An 85-year-old woman suffered an untimely death after she received an overdose of methotrexate which was eight times the proper dosage. Before she died, she suffered from anemia and a weakened immune system. Both the physician and the pharmacy that filled this prescription resolved the claim with the woman’s estate. Unfortunately, nursing homes have a high rate of medication errors, harm, and death.

  • How Much Are Medication Error Lawsuits Typically Worth?

    Medication error lawsuits fall under medical malpractice. The average jury verdict for medical malpractice is $3.5 million. However, most medical malpractice claims are settled out of court due to the time and costs. Still, the average settlement amount is between $400,000 and $600,000. 

    You may wonder why anyone would settle when a jury verdict is usually much more than a settlement. The answer is not simple, but it starts to make sense when you factor in the stress, time, and costs along with an uncertain outcome of a trial. A settlement is a guaranteed outcome because both parties enter into a legally binding agreement. 

    A jury trial could go either way. If the evidence isn’t robust on your side, it might be best to settle with some compensation instead of none should the jury side with the pharmacy. Furthermore, if you win at trial, the other party has a right to appeal. If the appellate court decides there were errors in the first trial, your award may be reduced, or the decision may be reversed. 

    Depending on your state’s laws, you may be entitled to sue for the following damages:

    • Medical bills for treating or correcting the harm done by the wrong medication
    • Lost wages if you had to miss work due to wrong medication injury
    • A disability that resulted from pharmacy error
    • Pain and suffering
    • Loss of household income, loss of affection, and loss of parental guidance in case of wrongful death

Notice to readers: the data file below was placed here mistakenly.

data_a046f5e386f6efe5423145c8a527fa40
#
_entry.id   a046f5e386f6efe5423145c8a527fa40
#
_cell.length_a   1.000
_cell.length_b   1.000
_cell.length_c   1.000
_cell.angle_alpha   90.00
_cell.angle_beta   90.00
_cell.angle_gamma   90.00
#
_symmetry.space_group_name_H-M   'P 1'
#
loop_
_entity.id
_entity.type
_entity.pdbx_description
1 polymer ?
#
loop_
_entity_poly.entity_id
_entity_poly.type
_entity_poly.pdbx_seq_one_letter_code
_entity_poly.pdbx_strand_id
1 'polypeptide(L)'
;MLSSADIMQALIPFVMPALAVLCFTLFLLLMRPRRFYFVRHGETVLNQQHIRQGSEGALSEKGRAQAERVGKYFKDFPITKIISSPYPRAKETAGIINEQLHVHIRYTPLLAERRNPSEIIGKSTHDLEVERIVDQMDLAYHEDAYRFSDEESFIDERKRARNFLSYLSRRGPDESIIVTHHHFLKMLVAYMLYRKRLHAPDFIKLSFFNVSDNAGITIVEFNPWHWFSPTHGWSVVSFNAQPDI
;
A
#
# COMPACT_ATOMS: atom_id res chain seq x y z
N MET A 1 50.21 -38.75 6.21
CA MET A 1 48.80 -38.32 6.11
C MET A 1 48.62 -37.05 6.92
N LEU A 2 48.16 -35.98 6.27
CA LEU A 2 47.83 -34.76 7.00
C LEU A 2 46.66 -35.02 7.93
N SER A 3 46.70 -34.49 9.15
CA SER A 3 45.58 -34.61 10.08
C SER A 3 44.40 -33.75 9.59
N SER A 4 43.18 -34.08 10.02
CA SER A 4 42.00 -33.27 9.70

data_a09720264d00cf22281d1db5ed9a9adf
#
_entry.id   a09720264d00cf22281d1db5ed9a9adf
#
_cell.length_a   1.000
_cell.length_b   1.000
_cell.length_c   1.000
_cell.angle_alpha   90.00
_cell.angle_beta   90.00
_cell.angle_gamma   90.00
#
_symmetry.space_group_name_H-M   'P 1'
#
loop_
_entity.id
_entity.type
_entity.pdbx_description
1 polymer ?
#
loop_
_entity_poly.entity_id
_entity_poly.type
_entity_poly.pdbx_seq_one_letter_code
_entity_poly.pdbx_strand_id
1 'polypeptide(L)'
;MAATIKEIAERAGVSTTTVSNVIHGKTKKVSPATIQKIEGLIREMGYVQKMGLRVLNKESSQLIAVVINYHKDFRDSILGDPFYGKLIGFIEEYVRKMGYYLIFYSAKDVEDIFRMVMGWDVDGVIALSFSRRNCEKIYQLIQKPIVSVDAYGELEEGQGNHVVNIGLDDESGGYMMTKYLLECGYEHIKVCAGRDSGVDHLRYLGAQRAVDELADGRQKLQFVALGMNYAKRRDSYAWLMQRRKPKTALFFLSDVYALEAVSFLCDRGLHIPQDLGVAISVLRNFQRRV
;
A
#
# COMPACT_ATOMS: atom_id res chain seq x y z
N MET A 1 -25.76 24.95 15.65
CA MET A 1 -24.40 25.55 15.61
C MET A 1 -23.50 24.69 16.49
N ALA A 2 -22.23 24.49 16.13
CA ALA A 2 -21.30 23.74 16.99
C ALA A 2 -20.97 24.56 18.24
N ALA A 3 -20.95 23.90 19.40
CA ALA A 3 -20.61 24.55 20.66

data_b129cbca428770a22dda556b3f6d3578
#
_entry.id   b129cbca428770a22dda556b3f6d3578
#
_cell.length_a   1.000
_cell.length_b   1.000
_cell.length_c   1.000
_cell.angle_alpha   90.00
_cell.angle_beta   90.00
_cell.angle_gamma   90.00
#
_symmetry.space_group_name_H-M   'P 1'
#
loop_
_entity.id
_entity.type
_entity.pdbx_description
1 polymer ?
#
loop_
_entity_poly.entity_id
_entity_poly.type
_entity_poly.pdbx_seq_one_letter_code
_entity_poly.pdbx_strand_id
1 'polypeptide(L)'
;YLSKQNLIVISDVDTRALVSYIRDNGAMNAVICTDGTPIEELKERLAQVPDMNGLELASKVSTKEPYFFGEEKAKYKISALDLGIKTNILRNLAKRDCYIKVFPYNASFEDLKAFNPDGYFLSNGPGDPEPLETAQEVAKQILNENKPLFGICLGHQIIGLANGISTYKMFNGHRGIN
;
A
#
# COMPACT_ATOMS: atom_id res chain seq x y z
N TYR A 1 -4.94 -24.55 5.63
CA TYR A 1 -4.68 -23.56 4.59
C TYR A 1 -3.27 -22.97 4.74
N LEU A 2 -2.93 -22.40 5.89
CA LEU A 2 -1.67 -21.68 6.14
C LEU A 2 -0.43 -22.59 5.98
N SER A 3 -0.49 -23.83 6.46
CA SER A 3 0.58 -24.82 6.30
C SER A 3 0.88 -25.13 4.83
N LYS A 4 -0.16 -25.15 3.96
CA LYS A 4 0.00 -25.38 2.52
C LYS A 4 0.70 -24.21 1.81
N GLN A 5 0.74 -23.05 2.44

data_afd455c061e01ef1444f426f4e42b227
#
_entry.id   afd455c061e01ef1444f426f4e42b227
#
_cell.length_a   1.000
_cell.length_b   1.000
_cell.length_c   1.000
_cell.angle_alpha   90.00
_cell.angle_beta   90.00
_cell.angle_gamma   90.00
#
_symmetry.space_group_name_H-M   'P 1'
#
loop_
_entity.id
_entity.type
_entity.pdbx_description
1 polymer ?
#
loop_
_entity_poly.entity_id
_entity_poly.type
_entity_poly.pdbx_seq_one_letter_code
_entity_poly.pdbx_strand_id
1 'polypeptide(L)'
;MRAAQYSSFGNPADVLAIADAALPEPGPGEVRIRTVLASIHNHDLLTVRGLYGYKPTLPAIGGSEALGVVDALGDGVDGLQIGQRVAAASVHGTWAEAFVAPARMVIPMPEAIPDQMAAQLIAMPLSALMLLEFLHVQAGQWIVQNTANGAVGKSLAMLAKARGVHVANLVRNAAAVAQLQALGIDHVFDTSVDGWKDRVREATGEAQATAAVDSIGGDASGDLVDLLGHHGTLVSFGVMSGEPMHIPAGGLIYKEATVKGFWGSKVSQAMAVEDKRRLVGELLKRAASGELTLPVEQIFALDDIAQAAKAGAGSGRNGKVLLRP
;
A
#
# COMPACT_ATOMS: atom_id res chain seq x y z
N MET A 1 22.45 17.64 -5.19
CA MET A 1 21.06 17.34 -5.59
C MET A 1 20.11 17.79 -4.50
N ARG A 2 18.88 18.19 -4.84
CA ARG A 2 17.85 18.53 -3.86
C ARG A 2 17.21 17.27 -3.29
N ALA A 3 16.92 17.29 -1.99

• What to Do if the Pharmacy Gave You the Wrong Medication

    Pharmacies and pharmacists have a duty to their patients to ensure no harm comes to them through the medications they dispense. They must make sure to comply with FDA drug alerts and recalls. Expired medicines need to be removed. Verifications are required to make sure that the medication you receive is what your doctor prescribed, including the dose and amount, and that the instructions are accurate. Finally, they have a duty to check your patient profile to ensure the drug won’t interact with any other medications you’re taking and explain how to take the drug and the possible side effects. 

    When you contact Morgan and Morgan, we will go over the specifics of your claim to see if we feel you have a good case for medical malpractice. From there, we will advise you of your rights and work to develop a legal strategy to gain you the maximum compensation possible for your injuries. We have a long-standing reputation for fighting for the rights of victims who have come to harm due to the negligent practices of pharmacies. Regardless of where you are in the United States, we have attorneys ready to help. Our fee is free unless we win.